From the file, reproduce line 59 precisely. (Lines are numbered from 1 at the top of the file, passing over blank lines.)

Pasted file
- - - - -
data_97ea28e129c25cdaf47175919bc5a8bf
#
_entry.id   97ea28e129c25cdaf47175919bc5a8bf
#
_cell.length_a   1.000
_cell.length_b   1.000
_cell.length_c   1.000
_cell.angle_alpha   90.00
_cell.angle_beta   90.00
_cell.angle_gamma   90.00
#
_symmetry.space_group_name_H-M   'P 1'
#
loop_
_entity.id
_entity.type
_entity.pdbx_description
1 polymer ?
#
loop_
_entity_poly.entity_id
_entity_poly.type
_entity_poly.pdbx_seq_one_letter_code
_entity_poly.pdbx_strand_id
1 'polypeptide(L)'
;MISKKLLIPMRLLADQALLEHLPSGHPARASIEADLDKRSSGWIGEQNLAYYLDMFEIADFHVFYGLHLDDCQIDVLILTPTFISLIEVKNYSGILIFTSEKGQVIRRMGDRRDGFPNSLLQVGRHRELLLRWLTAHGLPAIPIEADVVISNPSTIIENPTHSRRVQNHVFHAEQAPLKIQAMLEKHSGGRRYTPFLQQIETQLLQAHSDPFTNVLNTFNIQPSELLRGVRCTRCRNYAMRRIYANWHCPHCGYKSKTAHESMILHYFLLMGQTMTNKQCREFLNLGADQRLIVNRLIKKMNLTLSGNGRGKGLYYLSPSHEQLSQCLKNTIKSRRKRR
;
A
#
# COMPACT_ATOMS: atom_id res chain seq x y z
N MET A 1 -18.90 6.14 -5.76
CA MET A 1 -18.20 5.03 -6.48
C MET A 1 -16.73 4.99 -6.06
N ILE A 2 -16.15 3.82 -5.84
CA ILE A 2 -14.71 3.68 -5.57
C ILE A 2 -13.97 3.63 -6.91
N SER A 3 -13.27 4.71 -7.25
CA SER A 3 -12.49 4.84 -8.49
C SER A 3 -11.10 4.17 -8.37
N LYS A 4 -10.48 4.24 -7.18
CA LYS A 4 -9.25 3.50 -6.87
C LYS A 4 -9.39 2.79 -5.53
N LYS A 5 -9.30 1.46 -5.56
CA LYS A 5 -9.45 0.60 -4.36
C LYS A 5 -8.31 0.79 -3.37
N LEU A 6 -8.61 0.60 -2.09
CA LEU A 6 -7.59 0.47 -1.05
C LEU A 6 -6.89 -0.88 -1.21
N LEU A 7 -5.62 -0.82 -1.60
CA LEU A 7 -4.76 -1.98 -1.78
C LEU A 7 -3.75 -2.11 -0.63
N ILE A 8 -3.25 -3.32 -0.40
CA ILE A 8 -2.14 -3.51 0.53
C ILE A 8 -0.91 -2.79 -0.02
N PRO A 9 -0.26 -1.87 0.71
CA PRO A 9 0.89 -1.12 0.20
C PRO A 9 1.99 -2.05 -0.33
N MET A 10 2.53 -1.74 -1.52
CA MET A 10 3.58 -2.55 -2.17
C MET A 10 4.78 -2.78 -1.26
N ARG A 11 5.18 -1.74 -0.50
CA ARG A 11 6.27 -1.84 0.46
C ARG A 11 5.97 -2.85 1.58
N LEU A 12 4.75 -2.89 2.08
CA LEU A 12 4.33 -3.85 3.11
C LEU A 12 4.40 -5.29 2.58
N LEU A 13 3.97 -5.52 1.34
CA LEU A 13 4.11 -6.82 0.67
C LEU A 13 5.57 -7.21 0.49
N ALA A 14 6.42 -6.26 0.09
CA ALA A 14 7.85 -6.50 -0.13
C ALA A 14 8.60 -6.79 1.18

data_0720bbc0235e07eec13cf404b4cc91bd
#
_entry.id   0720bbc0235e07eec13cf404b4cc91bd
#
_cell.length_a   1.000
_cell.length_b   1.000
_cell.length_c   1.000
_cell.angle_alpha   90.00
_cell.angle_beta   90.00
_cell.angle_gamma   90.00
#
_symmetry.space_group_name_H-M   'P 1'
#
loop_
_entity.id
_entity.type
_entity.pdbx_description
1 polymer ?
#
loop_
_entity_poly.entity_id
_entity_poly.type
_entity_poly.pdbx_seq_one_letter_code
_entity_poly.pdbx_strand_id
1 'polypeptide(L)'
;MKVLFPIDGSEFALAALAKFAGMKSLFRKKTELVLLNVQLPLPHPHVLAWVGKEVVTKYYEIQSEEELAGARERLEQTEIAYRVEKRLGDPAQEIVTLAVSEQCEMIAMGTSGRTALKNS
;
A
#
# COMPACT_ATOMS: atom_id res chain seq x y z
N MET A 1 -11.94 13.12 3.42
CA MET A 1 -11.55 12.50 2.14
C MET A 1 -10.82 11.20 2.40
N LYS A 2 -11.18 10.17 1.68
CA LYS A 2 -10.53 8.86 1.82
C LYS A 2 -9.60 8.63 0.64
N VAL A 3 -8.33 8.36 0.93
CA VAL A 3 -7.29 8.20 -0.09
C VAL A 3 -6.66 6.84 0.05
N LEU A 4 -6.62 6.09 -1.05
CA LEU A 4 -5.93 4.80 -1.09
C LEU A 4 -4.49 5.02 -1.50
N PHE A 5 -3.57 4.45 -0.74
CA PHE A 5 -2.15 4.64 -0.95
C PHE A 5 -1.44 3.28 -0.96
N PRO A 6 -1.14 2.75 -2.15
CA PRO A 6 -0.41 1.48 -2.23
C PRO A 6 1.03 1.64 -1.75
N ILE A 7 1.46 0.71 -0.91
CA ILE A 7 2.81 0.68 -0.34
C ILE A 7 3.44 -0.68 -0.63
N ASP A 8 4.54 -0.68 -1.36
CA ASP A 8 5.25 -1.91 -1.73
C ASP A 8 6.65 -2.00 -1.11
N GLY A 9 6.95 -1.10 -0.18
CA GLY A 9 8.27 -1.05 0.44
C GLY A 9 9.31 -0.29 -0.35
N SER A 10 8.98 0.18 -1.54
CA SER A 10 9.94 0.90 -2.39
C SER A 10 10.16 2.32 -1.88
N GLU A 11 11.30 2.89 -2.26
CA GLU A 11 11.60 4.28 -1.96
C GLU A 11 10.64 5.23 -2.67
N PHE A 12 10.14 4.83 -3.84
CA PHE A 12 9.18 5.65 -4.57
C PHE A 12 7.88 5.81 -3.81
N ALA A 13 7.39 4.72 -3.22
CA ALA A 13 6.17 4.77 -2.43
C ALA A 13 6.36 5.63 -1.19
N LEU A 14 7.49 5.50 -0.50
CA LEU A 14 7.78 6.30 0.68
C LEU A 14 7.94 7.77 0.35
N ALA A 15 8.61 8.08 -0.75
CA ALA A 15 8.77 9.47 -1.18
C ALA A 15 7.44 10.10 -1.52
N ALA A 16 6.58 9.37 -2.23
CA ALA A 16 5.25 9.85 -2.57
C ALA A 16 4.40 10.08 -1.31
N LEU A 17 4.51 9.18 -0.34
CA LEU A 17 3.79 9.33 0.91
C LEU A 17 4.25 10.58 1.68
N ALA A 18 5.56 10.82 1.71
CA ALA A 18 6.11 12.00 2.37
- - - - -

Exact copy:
CA MET A 10 3.58 -2.55 -2.17